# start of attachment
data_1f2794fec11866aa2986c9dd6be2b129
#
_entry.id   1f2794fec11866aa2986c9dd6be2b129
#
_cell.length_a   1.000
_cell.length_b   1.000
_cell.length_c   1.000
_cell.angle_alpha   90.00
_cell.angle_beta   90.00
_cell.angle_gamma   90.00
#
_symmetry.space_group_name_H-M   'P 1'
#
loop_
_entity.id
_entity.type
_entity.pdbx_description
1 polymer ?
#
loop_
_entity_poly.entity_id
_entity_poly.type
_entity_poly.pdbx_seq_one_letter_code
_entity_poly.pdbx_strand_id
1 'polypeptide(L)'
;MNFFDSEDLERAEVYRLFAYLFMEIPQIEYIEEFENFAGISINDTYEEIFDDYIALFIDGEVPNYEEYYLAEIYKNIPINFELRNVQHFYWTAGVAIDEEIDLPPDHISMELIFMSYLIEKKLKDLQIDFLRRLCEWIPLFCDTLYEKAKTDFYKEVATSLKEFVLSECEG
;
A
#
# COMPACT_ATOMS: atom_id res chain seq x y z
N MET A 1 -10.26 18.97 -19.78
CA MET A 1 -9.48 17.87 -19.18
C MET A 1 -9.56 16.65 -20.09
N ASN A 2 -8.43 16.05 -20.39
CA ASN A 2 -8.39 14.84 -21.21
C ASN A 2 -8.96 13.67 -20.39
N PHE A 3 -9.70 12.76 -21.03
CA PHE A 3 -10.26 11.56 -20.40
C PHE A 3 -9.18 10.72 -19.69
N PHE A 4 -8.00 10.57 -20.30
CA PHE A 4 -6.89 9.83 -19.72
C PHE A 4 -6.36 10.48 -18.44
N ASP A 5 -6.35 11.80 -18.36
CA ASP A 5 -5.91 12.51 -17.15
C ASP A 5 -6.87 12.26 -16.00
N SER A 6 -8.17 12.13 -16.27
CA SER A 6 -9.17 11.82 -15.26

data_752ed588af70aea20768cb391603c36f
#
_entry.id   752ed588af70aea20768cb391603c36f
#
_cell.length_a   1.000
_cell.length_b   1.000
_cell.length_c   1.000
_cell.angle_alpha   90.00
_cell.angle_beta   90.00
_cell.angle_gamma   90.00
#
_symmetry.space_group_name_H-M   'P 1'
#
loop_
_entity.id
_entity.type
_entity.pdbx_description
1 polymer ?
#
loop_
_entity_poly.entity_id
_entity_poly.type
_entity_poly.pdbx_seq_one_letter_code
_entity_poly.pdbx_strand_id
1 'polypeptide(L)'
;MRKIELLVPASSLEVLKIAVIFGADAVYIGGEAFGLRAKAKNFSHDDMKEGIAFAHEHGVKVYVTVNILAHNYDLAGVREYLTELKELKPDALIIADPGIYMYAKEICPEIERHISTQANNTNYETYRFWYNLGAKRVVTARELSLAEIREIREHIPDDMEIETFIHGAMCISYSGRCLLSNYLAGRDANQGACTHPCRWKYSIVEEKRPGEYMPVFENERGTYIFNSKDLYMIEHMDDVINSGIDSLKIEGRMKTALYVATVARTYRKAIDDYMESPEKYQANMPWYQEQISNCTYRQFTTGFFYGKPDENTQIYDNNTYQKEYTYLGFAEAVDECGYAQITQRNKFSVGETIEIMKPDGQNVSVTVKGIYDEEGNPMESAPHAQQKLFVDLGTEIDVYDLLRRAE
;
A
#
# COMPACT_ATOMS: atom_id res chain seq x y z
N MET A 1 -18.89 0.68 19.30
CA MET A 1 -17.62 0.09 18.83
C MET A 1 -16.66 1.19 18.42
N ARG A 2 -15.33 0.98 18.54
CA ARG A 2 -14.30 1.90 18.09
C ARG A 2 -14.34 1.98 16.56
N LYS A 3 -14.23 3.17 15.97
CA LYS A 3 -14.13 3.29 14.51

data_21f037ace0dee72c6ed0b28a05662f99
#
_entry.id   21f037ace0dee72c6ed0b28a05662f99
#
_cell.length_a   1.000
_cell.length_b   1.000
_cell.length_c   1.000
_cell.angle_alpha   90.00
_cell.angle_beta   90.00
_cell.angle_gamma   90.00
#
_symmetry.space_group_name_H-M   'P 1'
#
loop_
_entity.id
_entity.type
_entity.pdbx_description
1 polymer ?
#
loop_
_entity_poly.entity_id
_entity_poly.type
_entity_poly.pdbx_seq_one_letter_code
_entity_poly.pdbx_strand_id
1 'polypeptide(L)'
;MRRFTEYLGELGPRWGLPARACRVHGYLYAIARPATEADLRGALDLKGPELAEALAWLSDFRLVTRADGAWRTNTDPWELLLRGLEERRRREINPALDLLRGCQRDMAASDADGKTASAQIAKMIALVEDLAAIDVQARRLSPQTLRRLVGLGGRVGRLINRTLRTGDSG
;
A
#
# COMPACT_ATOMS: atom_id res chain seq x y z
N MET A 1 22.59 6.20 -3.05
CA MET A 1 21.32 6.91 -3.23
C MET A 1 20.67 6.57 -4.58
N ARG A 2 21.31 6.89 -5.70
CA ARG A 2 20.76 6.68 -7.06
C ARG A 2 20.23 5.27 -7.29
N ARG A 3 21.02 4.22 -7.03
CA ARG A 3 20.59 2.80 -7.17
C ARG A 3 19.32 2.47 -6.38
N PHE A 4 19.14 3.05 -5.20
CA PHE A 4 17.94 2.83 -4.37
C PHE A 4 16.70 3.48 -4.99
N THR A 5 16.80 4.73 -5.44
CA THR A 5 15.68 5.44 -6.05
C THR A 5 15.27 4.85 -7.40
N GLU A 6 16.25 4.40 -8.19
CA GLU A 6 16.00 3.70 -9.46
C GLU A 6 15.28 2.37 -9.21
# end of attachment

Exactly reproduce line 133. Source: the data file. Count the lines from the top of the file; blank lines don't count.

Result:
C GLU A 6 15.28 2.37 -9.21